CID on trail of Delhi document over COMED-K racket

The Criminal Investigation Department (CID), which is probing the racket in COMED-K Entrance Test for medical courses, is on the lookout for a doctor who runs a hospital in Delhi.

Published: 06th October 2013 10:00 AM  |   Last Updated: 06th October 2013 10:00 AM   |  A+A-

The Criminal Investigation Department (CID), which is probing the racket in COMED-K Entrance Test for medical courses, is on the lookout for a doctor who runs a hospital in Delhi. The CID has sent a report to the State government on the probe conducted so far and has criticised the laxity of the Bangalore International Airport police at the time of the arrest of 17 ‘students’ in February this year.

The CID report stated that the Airport police had not taken the fingerprints of the ‘students’ arrested at the airport and not even cross-checked the addresses furnished by them. The ‘students’, mostly from Bihar, had come to write the entrance test for medical courses under fake identities. The modus operandi was to get qualified and professional doctors write the entrance tests under fake identities to block government seats in favour of managements of private medical colleges.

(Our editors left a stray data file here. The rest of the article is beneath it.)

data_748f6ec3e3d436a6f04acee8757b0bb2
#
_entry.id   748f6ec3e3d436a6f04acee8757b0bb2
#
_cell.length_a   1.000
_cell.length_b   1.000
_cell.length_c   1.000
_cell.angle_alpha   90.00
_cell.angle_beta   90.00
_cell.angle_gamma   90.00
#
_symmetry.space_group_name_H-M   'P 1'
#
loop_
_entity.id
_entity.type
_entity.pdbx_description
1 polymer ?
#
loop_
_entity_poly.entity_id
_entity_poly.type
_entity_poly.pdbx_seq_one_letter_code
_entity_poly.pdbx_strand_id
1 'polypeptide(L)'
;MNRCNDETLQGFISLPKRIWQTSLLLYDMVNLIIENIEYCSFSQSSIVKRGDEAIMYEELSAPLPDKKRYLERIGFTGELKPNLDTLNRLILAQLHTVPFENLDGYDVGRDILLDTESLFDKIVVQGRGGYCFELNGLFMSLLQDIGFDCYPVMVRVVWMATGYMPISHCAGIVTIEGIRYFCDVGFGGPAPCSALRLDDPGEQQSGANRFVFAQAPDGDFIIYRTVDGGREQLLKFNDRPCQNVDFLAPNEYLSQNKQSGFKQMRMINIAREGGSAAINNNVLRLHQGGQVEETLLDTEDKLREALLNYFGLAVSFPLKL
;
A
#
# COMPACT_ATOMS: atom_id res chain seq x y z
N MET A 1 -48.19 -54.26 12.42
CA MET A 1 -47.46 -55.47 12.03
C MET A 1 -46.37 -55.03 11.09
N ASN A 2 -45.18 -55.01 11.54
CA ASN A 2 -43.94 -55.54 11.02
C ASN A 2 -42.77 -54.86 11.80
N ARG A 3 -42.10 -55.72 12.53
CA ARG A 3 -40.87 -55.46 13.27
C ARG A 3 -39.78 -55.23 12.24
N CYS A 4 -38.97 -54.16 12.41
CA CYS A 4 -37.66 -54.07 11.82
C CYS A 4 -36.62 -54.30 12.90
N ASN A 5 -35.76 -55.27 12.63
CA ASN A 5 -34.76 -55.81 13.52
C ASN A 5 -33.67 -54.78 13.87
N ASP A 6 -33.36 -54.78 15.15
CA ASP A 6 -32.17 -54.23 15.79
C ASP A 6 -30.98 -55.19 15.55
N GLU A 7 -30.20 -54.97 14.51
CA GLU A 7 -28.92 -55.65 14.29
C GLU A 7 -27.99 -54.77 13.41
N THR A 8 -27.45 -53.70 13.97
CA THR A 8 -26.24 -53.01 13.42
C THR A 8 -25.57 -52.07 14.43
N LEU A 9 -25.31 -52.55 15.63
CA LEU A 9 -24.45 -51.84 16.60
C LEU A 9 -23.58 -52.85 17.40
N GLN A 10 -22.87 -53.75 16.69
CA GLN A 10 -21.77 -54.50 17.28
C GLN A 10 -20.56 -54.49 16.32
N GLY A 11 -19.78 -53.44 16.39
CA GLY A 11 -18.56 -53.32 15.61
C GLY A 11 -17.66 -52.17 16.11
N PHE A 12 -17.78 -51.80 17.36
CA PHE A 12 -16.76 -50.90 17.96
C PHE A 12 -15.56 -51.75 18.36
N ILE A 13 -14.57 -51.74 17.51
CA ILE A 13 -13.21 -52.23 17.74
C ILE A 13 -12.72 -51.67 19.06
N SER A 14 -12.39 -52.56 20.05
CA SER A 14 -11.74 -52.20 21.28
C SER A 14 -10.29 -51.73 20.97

The students were travelling back to Delhi from Bangalore International Airport after the exams in February when the Central Industrial Security Force (CISF) grew suspicious of the identity cards used by them. The CISF arrested them and handed them over to the Airport police.

Preliminary report by the CID Investigating Officer stated that though a few students gave statements that they were brought to the city by an agent in Delhi, the Airport police did not carry out a formal investigation process. The Airport police had not even traced the hotels where these professionals were put up for two days.

Sources said the kingpin had filed an  anticipatory bail application which was  rejected by the Karnataka High Court recently.

The CID probe, prima facie, revealed that private college managements and the kingpin has a nexus. “Investigation revealed that this doctor would pick medical professionals from poor family backgrounds and lure them with cash ranging from Rs 50,000 to Rs 1,00,000 for writing the entrance test in a candidate’s name. After getting the seats, they would surrender them in the last round of counselling only to benefit the private medical colleges in the form of a highly quoted management seat.  “The doctor hails from Jharkhand and runs a hospital in Delhi. The probe is on to track down the doctor,” an official said.

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